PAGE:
The sky turned black and roared.
“Everyone! Cellar!” shouted Henry to his wife and niece.
They ran to the storm shelter, but their niece was gone.
“Where is that stupid girl?” growled Henry.
Emily spotted her running in the yard. “She’s chasing that damned dog,” she said.
Henry yelled, but the winds drowned him out.
“I’m going back,” he said.
“No, you’re not!” yelled Emily, slamming the shelter door.
The winds roared louder, then a crash.
Henry slowly opened the door.
“See her?” asked Emily.
“Yup,” said Henry. “Tornado tossed her through a tree.”
“Stupid girl,” muttered Emily.
The Crown Prince put down his teacup.
“There is no abortion in the Kingdom,” he said.
He smiled. We smiled.
Ten hours later, the GPS unit told us to stop.
“Welcome to the Sea of Lost Children,” said our guide, pointing at the dunes.
We took turns digging.
Eventually, we found them.
“Suffocated in plastic,” said Bob. “Postnatal. No abortion.”
“Just plain murder,” I said. “How convenient.”
That’s when we heard choppers.
We tried to run, but soldiers surrounded us.
“Keep digging,” commanded an officer. “You sought them out, so join them now.”
Ever breathe plastic?
I don’t recommend it.
I never understood that superhero, the one who walked out of an atomic explosion and had flames on his head. Flamehead Guy or Atomic Firehead or something like that.
“Help, Atomic Flamehead Guy!” someone would shout. And he’d fly to rescue them.
Do you think he lit cigarettes with his head? Or made s’mores with it?
If I had a flaming head, I would.
I thought he was cool. I wanted to be him for Halloween, but my mother stopped me before I could light this Sterno can I glued to my head.
What? She’s gone?
Light me up, dude!
They left the gates open, and the guards all stayed home.
The mansion had never been a home. It always felt like a hideout, although the drugs sometimes made it feel like a slide under the world’s microscope.
Or a prison.
“Welcome home,” he muttered.
He’d been gone for almost 30 years, but his key still fit in the lock.
Maybe they switched the old lock back in the door, just for him.
He wandered around the mansion, which had become a sterile museum. Signs everywhere, saying what he’d done, where and when.
But never why.
He shrugged and left.
“Welcome home, Sir,” said the demon on duty at the Gates of Hell.
“What’s with the damn line?” asked Satan. “It took me two weeks to get to this spot.”
“Someone moved our records to that stupid Windows Vista crap and-”
Satan raised his hand. “Say no more.” He laughed and walked up to the turnstile…
Which didn’t budge.
“Stuck?” asked Satan.
“Um…” stammered the demon. “While you were gone, we had a teensy weensy revolution kind of thing.”
“Figures,” said Satan. He turned around.
“Leaving again, Sir?”
“Yeah,” said Satan.”Call if you need me.”
Do you believe in magic?
Well, I do. I believe in it with all my heart.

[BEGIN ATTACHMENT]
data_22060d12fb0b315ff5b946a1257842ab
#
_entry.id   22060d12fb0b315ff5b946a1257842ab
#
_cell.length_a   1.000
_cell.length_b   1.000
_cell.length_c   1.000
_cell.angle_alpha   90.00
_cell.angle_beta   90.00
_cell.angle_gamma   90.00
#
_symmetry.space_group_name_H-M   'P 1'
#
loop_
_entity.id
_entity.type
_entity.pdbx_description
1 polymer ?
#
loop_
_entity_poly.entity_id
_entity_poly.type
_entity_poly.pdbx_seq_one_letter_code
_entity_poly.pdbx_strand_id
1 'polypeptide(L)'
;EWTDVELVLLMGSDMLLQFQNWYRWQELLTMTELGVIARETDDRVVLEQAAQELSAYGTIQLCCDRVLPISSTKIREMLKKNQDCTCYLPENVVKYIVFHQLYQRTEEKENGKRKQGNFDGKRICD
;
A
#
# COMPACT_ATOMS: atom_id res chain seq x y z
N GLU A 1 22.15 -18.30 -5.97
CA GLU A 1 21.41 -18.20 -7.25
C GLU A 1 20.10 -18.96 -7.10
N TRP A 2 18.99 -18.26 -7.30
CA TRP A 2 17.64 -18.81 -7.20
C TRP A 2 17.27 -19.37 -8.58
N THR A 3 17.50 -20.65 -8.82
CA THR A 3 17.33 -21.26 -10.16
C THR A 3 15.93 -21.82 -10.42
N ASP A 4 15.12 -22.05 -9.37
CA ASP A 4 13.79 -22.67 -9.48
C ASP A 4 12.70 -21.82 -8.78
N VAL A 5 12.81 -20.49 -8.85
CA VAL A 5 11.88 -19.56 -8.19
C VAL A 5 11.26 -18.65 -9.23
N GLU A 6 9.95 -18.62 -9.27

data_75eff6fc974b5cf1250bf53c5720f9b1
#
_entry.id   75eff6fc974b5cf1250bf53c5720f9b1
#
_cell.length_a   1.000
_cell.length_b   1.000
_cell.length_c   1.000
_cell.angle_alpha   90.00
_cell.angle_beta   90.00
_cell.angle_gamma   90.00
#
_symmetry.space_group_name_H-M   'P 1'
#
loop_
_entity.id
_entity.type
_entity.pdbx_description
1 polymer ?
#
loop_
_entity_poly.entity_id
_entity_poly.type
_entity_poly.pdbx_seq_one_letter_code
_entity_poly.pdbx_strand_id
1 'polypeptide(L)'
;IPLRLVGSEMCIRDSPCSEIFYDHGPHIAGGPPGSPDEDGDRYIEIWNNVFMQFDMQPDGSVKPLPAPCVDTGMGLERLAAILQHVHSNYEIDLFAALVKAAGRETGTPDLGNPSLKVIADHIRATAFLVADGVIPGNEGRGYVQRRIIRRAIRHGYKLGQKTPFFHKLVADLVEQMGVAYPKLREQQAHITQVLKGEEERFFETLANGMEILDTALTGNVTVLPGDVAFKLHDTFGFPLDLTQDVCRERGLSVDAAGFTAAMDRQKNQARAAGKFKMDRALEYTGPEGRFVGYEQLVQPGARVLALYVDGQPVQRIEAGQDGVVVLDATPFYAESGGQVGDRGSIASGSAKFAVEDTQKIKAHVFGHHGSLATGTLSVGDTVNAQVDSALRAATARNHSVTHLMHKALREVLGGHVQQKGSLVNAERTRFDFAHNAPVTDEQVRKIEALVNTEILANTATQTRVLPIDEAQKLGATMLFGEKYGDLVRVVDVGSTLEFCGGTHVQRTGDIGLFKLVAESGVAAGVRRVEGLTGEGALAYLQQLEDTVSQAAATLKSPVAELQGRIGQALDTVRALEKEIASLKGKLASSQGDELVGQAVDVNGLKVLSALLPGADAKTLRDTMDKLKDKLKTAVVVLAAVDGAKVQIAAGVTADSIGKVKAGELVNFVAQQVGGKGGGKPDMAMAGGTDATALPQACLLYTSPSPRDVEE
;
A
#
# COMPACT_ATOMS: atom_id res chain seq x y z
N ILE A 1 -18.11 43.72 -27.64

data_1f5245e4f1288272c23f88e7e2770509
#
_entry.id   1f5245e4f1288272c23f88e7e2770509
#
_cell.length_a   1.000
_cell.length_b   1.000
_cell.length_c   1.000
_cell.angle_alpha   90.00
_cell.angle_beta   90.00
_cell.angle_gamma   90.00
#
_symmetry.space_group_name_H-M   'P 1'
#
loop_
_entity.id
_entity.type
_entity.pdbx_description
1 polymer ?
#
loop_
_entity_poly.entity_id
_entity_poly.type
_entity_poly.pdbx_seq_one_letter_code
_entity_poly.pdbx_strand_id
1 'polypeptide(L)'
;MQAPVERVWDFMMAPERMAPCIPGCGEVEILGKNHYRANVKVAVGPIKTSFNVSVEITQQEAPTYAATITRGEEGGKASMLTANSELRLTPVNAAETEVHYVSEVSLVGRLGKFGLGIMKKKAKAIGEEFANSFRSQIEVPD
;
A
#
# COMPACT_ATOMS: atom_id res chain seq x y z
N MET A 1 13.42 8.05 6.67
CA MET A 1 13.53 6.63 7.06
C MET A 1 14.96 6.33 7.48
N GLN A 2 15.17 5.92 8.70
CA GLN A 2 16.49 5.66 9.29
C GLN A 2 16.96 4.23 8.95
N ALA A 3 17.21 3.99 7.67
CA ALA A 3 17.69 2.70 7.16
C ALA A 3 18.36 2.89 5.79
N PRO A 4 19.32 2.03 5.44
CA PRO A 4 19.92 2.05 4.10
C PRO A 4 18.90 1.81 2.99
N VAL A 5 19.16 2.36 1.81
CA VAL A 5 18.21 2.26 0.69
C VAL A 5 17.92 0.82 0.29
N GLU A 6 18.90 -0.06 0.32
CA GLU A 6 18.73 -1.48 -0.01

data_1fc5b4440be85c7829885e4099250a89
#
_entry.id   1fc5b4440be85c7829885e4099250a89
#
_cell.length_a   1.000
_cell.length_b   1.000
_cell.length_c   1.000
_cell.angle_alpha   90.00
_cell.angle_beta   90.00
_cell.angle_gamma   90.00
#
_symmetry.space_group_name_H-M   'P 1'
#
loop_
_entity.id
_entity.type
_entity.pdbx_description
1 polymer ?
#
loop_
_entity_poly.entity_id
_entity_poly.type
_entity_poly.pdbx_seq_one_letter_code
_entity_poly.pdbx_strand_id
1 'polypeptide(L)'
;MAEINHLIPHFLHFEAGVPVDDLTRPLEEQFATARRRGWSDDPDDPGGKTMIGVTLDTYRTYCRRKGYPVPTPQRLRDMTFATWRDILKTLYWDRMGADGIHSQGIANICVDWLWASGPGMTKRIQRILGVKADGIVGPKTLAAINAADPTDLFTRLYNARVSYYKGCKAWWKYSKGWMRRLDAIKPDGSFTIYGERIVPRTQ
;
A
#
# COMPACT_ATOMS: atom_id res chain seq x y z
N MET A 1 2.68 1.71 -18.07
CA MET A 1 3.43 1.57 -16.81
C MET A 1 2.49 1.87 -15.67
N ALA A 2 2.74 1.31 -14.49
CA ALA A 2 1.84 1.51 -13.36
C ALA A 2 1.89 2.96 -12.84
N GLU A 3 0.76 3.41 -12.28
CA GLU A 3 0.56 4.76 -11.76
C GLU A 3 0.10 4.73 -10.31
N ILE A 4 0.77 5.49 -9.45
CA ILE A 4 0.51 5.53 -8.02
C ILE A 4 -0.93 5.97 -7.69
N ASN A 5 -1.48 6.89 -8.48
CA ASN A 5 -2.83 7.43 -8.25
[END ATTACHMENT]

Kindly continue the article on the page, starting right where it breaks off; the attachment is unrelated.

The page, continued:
I’ve seen dragons flying through the clouds. They’re clever creatures, ducking behind the clouds when you get your camera out.
I’ve stopped trying to take their picture. I’d rather just enjoy their acrobatic wonder.
I’ve made friends with the Little People. I’ve also made friends with man-eating giants. But you rarely see both at the same party.
I think it has something to do with the caterers.
There’s more out there, but I can’t tell you right now.
Full moon’s out.
Time to change.
Every so often, Susan filled the fish tank with Jell-O.
Bob, not one for confrontation, pretended not to notice.
“Notice anything different?” asked Susan.
“You… cut your hair?” said Bob. “I like it that way.”
“Ah, okay,” said Bob. “Well, I still like it that way.”
Then Susan would scowl and stomp off.
Bob couldn’t remember when they got the fish tank, nor could he recall ever owning fish.
He looked through their wedding book: silverware… plates…guns… a dining table…
No fish tank.
The next morning, the Jell-O was gone.
Bob never asked where it went.
Better that way.
No matter how hard Frederick tried to keep them from covering his hill, the flowers always managed to grow.
The first message they spelled was “FREDERICK SUCKS.”
Frederick thought it was a prank, so he tore up the flowers and watched the hill.
When he woke the next morning, the flowers returned: “FREDERICK KILLED JENNY.”
Frederick panicked. “Demons!” he shouted.
Frederick tore up the flowers again, and hired some locals to guard the hill in shifts in case he fell asleep.
Which, of course, he did.
“Now he’s paying us,” said a guard. “Sweet. So, what shall we spell now?”
“Let me go,” said the blindfolded reporter.
He struggled with the straps, but it was to no avail. There was no way he was getting up from the chair.
A giggle. A snicker.
“Who are you?” he whined into the darkness.
“Dull as sandpaper, are we?” said a voice.
The reporter instantly recognized the voice. It was someone he’d interviewed a few weeks ago, but he decided to “sex up” his story a bit for the readers.
“I was just trying to-”
“Do unto others,” said the voice. “As they’ve done to you.”
That’s when he heard the belt sander.
We matched velocity and docked with the luxury liner.
The alarm went off as we suited up. Damn, those things are annoying.
Floating throughout the ship we found dozens of lifesacks. Must have been sudden atmospheric failure.
Every one contained a passenger or a crewman. All dead. No survivors.
Was this a bad batch of lifesacks? The hole stabbed in each suggested no. Each victim was frozen in horror.
Who’s the murderer? We checked manifest… all accounted for.
Did they finish everyone off, then themselves?
Whatever. That’s the Orbital Navy’s problem. We’re pirates.
We robbed the cargo hold and left.